Cystic fibrosis (CF) is a common autosomal recessive disease caused by mutations in the gene encoding the cystic fibrosis transmembrane conductance regulator (CFTR). CF affects multiple organs, including lungs, pancreas, intestine, liver, sweat glands, gallbladder and the male genital tract. Airway infection and inflammation currently cause most of the morbidity and mortality. Although several therapies have improved the lives of patients, current treatments are inadequate and CF remains a lethal disease. Our knowledge about the pathogenesis of the disease, its progression, and the state of the neonatal lung is inadequate. These gaps in our knowledge have hindered attempts to develop better treatments and preventions for CF lung disease. A major impediment to addressing these issues has been limitations of current animal models. Although mouse strains carrying null and missense CFTR mutations have made enormous contributions, CF mice do not develop the airway or pancreatic disease typically found in humans. We recently generated CF pigs that replicate many ofthe key features of human CF disease including intestinal obstruction, exocrine pancreatic destruction, micro-gallbladder, vas deferens abnormalities, focal biliary cirrhosis, congenital airway structural abnormalities, and airway and sinus infection with time. The Imaging Core has two main objectives: (1) Provide scientific support, expertise, and resources for acquisition of image datasets and subsequent analysis;and (2) Help Project Leaders successfully accomplish the aims of their Projects. State of- art image acquisition technology and analysis tools are readily available at the University of lowa for these Projects. The Imaging Core will function seamlessly through already established interactions with the Project Leaders, Morphology Core Director, the Translational Lung Imaging Research Program, and the lowa Comprehensive Lung Imaging Center.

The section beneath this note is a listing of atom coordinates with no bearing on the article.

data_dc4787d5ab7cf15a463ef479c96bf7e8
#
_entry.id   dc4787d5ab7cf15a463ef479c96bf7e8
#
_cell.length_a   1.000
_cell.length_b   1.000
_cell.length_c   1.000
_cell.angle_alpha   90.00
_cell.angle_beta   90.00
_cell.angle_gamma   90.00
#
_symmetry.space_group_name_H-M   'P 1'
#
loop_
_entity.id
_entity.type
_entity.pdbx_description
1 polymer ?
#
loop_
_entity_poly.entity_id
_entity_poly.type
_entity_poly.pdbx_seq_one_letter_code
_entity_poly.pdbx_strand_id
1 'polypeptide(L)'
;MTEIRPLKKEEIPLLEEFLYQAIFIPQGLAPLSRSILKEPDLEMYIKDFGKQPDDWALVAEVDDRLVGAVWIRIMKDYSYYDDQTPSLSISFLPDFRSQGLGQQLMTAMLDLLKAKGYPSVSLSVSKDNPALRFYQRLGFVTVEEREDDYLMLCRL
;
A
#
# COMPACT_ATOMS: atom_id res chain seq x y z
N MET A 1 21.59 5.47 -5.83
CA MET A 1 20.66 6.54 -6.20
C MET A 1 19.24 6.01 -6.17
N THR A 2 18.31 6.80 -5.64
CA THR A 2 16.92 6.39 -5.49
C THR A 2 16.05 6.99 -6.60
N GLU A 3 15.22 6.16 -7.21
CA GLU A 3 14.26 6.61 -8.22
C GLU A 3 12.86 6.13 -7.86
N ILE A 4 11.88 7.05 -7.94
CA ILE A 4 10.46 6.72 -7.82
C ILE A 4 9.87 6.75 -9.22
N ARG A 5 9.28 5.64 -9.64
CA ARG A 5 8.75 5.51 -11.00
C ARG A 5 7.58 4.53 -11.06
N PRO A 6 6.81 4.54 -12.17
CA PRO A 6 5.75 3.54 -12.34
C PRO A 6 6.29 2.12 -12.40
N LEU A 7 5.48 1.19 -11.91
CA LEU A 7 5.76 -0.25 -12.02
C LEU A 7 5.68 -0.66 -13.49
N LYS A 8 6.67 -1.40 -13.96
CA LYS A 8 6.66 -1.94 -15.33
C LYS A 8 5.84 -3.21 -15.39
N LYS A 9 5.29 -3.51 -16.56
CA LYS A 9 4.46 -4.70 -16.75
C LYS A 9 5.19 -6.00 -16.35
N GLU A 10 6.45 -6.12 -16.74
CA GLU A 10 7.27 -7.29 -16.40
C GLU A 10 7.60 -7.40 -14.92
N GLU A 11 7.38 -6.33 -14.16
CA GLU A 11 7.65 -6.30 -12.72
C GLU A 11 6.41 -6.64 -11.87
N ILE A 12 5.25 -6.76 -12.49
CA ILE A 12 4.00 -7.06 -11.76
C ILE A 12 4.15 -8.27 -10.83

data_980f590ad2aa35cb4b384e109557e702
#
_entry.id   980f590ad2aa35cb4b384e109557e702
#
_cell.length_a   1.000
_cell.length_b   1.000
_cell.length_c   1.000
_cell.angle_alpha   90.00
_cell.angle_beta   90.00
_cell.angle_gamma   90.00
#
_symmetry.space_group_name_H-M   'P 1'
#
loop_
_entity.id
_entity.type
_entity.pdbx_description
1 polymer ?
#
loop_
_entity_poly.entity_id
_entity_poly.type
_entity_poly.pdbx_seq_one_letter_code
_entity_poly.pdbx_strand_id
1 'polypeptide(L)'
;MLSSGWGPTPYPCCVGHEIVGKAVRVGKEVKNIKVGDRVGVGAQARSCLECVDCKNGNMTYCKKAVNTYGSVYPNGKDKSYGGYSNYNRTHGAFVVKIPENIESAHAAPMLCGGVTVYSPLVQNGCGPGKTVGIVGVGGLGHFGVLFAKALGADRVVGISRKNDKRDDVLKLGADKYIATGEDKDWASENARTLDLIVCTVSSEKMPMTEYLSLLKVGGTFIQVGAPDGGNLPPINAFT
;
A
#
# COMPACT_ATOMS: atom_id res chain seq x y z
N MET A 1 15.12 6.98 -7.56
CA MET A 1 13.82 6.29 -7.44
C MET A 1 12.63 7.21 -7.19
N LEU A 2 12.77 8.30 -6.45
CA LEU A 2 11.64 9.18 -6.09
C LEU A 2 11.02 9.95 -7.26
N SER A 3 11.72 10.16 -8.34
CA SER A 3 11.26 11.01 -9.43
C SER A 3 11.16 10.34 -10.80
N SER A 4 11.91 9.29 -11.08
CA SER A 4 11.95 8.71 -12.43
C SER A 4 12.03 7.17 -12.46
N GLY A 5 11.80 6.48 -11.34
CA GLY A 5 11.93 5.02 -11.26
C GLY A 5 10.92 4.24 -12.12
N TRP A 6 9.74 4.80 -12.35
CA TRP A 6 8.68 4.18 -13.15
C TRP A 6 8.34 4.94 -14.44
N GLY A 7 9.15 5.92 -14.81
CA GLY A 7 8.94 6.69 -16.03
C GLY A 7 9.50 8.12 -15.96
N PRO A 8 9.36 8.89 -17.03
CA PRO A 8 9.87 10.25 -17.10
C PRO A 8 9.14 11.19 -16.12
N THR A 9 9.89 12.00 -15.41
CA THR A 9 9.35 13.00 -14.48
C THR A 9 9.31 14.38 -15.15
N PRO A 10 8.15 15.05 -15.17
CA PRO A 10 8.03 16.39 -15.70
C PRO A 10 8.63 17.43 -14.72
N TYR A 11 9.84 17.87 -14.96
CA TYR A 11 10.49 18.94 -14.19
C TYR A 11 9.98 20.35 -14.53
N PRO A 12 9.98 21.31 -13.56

Cystic fibrosis is a common life-shortening genetic disease that causes progressive lung failure due to recurrent infections and chronic inflammation. These studies will use the new cystic fibrosis pig model to better understand the early events in cystic fibrosis lung disease, thereby leading to better therapies and potentially new image-based assessments of disease activity.
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